[sixties-l] survivors

From: Joe McDonald (joe@countryjoe.com)
Date: Thu Jun 29 2000 - 05:08:55 CUT

  • Next message: Jeffrey Blankfort: "Re:[sixties-l] Re: war and bonding and human nature"

    > i just recieved this via the internet and connot comment on its accuaracy
    > except to say that it sounds believable to me. Did 1960's revolutionaries pay
    > as dear a price for their "declaration of independence"? Does that document
    > have any relavance in our lives today?

    Happy Independence Day! country joe mcdonald

    > Have you ever wondered what happened to the 56 men who signed the
    > Declaration of Independence?
    > Five signers were captured by the British as traitors, and tortured
    > before they died.
    > Twelve had their homes ransacked and burned. Two lost their sons
    > serving in the Revolutionary Army; another had two sons captured.
    > Nine of the 56 fought and died from wounds or hardships of the
    > Revolutionary War.
    > They signed and they pledged their lives, their fortunes, and their
    > sacred honor.
    > But, What kind of men were they?
    > Twenty-four were lawyers and jurists. Eleven were merchants,
    > nine were farmers and large plantation owners; men of means
    > and well educated.
    > But they signed the Declaration of Independence knowing full
    > well that the penalty would be death if they were captured.
    > Carter Braxton of Virginia, a wealthy planter and trader, saw
    > his ships swept from the seas by the British Navy. He sold
    > his home and properties to pay his debts, and died in rags.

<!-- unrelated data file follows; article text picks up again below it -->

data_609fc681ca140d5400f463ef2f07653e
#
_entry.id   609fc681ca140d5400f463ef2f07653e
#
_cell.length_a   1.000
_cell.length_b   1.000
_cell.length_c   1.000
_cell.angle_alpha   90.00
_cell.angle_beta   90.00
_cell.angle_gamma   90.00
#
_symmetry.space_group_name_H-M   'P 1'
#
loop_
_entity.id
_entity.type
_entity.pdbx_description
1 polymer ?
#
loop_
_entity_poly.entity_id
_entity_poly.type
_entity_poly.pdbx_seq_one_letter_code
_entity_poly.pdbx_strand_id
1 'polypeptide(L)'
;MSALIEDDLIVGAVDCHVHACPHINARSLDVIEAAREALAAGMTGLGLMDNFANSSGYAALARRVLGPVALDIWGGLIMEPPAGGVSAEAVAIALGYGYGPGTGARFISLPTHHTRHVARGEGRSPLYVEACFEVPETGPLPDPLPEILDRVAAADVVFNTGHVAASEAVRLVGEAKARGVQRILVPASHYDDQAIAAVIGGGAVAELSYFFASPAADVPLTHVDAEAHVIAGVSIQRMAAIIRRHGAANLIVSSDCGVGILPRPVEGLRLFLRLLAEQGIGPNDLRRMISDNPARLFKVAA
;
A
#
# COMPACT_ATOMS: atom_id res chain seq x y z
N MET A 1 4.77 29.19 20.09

> Thomas McKeam was so hounded by the British that he was forced to move his
    > family almost constantly. He served in
    > the Congress without pay, and his family was kept in hiding.
    > His possessions were taken from him, and poverty was his
    > reward.
    > Vandals or soldiers looted the properties of Dillery, Hall,
    > Clymer, Walton, Gwinnett, Heyward, Ruttledge, and
    > Middleton.
    > At the battle of Yorktown, Thomas Nelson Jr., noted that
    > the British General Cornwallis had taken over the Nelson
    > home for his headquarters. He quietly urged General
    > George Washington to open fire. The home was destroyed
    > and Nelson died bankrupt.

    > Francis Lewis had his home and properties destroyed. The
    > enemy jailed his wife, and she died within a few months.
    > John Hart was driven from his wife's bedside as she was dying.
    > Their 13 children fled for their lives. His fields and his gristmill
    > were laid to waste. For more than a year he lived in forests and
    > caves, returning home to find his wife dead and his children
    > vanished. A few weeks later he died from exhaustion and a
    > broken heart.
    > Norris and Livingston suffered similar fates.

    -- "Ira Furor Brevis Est " - Anger is a brief madness

    country joe Home Pg <http://www.countryjoe.com>
    country joe's tribute to Florence Nightingale
    Berkeley Vietnam Veterans Memorial <http://www.ci.berkeley.ca.us/Links/Comm/vvm>

    Rag Baby Online Magazine <http://www.ragbaby.com/magazine>

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